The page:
Parents reported that 52.3% of children engaged in ACS, 57.3% participated in sports or organized PA, and a median of 2 days in the previous week with at least 30 minutes of outdoor play. In complete case analyses (n = 857), ACS was negatively associated with BMI percentile, and outdoor play was negatively associated with WC after adjusting for school, age, sex, and income. In analyses incorporating data from multiple imputation (N = 1996), outdoor play was negatively associated with WC (all Ps < . 05).

Conclusions:

ACS and outdoor play are favorably associated with anthropometrics and may help prevent childhood obesity in Mexico. ACS and outdoor play should be priorities for increasing youth PA in Mexico.

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Patty Freedson

PA levels discarded 26.0% to 28.6% of the data. We suggest practitioners to use the within-minute average method for adults over 18 years of age, and the day-level imputation method for children and teenagers. To note, the day-level imputation method may be unstable for sample sizes of less than 50

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Anders Raustorp and Andreas Fröberg

with self-reported values of <1000 or >30,000 steps were excluded from further analysis as previously recommended. 25 During the 5 times of measurement, several participants had incomplete data. If data from time 4 and time 5 were missing, imputation was conducted 26 in 2 ways. First, the last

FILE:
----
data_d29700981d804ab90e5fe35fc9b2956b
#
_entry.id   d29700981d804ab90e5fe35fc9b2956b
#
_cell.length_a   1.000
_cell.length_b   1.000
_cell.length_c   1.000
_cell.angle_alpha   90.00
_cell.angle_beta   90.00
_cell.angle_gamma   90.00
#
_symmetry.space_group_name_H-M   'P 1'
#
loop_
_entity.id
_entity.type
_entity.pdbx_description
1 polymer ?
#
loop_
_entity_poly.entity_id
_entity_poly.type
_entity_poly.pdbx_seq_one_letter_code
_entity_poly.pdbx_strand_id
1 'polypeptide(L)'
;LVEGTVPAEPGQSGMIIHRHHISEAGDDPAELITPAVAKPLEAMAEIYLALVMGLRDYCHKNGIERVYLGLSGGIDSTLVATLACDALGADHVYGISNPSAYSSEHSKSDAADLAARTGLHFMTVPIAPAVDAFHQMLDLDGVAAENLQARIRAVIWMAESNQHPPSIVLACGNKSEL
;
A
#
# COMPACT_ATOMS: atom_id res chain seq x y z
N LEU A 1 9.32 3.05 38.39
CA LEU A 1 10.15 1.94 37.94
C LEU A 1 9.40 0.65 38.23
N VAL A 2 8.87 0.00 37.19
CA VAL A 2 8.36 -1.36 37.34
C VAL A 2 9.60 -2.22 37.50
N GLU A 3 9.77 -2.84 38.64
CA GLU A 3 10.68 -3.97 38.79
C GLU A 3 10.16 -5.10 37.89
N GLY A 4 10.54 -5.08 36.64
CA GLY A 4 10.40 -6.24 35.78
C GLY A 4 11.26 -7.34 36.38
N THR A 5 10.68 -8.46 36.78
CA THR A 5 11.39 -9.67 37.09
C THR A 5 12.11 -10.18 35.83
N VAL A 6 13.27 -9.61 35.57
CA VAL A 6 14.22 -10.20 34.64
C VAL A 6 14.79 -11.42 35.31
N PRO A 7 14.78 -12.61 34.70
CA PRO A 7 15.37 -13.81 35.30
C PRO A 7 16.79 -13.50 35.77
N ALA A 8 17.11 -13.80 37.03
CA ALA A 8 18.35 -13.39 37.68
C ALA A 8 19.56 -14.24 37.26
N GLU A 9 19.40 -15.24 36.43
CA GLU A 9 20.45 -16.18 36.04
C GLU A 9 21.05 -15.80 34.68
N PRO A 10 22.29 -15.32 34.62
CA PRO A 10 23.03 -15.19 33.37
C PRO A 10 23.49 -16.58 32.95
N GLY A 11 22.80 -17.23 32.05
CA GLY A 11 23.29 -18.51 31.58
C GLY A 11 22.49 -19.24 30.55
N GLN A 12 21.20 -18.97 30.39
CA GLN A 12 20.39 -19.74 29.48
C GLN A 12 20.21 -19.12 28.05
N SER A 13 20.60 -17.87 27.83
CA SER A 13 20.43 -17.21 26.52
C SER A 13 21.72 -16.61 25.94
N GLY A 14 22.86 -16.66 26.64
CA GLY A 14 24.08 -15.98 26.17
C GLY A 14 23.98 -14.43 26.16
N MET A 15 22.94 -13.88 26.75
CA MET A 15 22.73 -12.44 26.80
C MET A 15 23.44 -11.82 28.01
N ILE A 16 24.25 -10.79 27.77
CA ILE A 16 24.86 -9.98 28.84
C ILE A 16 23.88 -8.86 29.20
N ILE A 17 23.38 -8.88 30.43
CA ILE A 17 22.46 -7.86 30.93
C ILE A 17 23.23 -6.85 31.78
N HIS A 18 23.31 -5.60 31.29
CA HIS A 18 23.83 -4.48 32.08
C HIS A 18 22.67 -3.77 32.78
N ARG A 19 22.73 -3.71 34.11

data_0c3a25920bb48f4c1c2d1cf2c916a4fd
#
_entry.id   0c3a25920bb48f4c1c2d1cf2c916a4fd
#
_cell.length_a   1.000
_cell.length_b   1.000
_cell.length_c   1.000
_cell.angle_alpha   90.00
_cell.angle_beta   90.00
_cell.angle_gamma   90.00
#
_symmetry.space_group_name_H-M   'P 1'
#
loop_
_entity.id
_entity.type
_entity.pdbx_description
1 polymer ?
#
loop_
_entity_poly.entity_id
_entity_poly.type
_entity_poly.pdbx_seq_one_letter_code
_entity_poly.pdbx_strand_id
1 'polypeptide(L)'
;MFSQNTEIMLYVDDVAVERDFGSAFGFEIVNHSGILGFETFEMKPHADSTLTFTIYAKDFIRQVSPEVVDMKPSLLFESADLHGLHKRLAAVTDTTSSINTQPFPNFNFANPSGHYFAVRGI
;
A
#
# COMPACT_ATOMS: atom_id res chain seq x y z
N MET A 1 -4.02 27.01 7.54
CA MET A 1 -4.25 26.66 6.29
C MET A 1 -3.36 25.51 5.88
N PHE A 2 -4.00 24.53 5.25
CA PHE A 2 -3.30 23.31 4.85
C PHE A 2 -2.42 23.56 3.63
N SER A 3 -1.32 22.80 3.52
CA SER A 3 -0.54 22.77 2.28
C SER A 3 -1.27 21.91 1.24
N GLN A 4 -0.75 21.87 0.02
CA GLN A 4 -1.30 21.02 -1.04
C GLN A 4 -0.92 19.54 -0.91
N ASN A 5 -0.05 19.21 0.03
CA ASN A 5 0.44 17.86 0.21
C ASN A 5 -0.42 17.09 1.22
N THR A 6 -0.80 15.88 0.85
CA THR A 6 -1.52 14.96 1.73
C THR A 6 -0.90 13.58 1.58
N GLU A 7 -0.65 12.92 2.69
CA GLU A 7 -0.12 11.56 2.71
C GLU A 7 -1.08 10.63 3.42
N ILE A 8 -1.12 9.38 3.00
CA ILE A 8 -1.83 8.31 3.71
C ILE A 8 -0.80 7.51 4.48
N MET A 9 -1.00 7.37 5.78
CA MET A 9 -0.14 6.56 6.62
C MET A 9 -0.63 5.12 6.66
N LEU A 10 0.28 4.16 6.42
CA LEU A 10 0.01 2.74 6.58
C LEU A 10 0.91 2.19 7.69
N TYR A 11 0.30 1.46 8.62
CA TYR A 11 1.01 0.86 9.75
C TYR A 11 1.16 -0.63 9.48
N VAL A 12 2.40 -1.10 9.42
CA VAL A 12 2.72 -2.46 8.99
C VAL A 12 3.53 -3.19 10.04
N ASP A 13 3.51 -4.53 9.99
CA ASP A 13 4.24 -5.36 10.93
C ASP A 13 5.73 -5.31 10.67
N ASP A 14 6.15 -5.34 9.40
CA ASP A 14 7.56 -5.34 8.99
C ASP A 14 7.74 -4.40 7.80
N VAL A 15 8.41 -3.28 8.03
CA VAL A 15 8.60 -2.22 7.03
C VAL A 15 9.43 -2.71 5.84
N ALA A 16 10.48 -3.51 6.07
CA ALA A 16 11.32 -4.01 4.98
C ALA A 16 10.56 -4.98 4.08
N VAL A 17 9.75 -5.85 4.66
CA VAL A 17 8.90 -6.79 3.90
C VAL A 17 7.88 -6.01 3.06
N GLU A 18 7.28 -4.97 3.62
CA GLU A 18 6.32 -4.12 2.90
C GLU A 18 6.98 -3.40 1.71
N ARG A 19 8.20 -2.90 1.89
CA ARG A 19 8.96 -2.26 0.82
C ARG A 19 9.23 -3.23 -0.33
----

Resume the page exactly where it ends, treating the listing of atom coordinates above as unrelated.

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David B. Creel, Leslie M. Schuh, Robert L. Newton Jr, Joseph J. Stote and Brenda M. Cacucci

variables to be entered into the analyses were estimated using multiple imputation. The dataset included complete data for 89.5% of participants and 98.4% of data points before imputation. To examine categorical relationships between exercise capacity, weight, and age, patients were divided into quartiles

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Kent A. Lorenz, Hans van der Mars, Pamela Hodges Kulinna, Barbara E. Ainsworth and Melbourne F. Hovell

imputation procedure in SAS 9.3, with 20 imputation cycles performed for each area. The imputed estimates were averaged to produce plausible replacement values that were merged with the observed data. This allowed us to analyze a complete dataset with a combination of observed data and plausible imputation

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Anass Arrogi, Astrid Schotte, An Bogaerts, Filip Boen and Jan Seghers

analyses. Missing data exceeded the level at which results can be biased (>5% missing). 27 Therefore, imputations were performed to minimize bias and preserve power. 28 Multiple imputation by chained equations was used to replace missing data ( m  = 20 imputations). The procedure of chained equations is

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Koren L. Fisher, Elizabeth L. Harrison, Brenda G. Bruner, Joshua A. Lawson, Bruce A. Reeder, Nigel L. Ashworth, M. Suzanne Sheppard and Karen E. Chad

participants, resulting in a mean of four participants per neighborhood cluster. Finally, a sensitivity analysis was conducted to determine whether imputation for participants with differing amounts of missing data would have an effect on the results. The multivariate analysis was repeated using imputed values